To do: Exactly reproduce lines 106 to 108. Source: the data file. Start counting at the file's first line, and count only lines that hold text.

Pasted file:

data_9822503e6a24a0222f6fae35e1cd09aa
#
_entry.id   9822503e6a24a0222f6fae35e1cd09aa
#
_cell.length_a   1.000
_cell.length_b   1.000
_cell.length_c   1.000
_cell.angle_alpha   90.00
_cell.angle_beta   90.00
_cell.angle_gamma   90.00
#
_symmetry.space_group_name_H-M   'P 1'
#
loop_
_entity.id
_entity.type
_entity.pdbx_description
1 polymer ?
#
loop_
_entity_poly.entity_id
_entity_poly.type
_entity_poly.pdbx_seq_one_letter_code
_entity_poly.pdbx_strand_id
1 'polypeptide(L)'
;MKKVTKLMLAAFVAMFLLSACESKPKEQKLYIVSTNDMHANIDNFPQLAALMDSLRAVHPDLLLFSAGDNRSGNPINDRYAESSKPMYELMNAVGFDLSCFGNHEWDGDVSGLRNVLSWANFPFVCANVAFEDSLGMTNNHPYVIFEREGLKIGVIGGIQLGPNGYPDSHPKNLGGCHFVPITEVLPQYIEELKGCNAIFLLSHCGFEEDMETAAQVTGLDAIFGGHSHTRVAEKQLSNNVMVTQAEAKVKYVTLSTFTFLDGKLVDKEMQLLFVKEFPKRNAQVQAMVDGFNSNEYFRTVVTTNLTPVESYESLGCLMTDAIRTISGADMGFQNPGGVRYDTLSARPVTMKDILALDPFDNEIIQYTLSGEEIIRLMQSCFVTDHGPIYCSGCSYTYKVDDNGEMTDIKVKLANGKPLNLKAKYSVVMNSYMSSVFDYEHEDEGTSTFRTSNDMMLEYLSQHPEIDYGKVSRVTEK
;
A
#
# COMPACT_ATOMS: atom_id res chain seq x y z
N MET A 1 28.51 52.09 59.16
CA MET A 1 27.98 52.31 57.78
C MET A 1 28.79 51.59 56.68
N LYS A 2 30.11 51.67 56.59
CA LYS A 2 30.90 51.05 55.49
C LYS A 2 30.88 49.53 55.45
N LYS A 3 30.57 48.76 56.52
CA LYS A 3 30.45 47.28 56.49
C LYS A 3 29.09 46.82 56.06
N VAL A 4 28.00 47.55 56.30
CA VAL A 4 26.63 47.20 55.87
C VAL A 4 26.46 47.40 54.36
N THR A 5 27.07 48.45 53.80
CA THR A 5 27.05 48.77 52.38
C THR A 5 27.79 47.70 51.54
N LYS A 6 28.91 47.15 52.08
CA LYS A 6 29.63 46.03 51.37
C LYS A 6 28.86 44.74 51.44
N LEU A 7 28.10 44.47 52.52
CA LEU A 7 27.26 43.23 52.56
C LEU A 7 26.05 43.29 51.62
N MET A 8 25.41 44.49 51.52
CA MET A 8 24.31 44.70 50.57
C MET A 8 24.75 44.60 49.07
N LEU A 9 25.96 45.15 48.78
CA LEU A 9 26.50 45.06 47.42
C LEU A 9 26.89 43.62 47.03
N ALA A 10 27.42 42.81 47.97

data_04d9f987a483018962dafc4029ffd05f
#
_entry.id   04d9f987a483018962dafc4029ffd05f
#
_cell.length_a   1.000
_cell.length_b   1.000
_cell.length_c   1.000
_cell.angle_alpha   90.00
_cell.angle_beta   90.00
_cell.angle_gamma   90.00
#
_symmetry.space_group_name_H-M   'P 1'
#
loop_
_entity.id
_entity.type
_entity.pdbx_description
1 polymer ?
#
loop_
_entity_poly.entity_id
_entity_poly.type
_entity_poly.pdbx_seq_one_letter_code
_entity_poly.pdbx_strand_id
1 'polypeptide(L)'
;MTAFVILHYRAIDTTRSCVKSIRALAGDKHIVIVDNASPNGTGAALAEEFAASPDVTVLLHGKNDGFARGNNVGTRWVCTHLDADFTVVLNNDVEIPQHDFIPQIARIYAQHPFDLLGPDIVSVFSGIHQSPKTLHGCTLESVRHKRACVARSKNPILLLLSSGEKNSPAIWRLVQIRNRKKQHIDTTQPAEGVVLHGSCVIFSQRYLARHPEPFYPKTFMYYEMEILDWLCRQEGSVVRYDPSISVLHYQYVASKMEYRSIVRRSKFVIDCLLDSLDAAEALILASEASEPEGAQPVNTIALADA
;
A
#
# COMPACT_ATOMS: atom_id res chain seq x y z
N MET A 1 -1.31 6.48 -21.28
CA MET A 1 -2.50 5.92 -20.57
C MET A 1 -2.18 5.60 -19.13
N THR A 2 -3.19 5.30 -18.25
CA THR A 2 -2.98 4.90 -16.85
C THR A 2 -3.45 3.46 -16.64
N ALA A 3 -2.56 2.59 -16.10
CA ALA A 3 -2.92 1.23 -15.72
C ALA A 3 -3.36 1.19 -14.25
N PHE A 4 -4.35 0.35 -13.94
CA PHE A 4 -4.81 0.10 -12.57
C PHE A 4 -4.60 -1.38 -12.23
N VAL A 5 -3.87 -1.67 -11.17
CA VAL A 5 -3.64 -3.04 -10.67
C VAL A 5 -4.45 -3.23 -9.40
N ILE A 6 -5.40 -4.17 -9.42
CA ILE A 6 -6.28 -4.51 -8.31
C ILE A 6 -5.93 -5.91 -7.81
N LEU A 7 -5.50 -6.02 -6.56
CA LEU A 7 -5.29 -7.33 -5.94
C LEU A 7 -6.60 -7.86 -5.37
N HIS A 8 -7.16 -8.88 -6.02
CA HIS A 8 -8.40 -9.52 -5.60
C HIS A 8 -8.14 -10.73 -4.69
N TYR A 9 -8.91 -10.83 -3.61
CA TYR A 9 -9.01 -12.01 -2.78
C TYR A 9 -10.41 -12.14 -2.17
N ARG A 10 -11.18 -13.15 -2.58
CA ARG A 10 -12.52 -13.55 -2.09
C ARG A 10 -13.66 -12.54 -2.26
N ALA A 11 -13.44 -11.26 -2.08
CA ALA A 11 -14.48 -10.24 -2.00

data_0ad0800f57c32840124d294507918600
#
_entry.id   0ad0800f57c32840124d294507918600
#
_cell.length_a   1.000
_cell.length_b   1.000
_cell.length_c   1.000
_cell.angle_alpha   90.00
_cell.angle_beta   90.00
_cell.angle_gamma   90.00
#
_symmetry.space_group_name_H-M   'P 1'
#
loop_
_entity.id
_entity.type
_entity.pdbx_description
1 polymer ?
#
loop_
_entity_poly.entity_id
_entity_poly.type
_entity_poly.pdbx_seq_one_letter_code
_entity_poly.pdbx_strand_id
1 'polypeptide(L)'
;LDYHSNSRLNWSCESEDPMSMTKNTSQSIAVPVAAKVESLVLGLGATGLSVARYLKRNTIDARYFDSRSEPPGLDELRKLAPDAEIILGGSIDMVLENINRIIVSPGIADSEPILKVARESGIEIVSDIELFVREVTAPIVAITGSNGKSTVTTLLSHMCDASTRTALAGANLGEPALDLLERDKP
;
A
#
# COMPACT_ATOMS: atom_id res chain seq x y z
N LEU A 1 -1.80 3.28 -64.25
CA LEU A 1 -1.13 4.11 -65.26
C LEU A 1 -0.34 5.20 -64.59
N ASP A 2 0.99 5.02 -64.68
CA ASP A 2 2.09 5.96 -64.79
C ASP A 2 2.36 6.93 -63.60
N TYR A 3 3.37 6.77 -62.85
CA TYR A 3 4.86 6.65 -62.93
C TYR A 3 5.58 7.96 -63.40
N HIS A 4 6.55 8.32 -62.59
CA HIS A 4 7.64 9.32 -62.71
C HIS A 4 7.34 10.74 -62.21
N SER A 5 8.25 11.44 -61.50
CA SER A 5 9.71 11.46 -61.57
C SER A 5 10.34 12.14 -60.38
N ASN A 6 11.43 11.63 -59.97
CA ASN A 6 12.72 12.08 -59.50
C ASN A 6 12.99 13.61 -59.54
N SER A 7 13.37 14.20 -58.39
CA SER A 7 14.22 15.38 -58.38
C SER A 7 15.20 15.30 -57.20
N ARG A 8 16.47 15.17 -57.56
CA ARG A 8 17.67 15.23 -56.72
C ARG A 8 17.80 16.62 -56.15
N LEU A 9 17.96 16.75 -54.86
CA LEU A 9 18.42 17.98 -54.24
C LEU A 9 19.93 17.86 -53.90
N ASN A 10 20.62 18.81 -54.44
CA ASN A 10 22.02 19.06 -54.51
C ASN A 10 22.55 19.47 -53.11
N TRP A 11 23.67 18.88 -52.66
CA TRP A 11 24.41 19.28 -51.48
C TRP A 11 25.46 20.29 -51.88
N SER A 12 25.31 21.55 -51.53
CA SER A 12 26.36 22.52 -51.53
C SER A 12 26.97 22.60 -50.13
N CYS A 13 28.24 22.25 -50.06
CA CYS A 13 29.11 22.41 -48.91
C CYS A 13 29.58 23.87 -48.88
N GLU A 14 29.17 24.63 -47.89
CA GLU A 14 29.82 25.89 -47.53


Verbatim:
C ILE A 6 -5.93 -5.91 -7.81
N LEU A 7 -5.50 -6.02 -6.56
CA LEU A 7 -5.29 -7.33 -5.94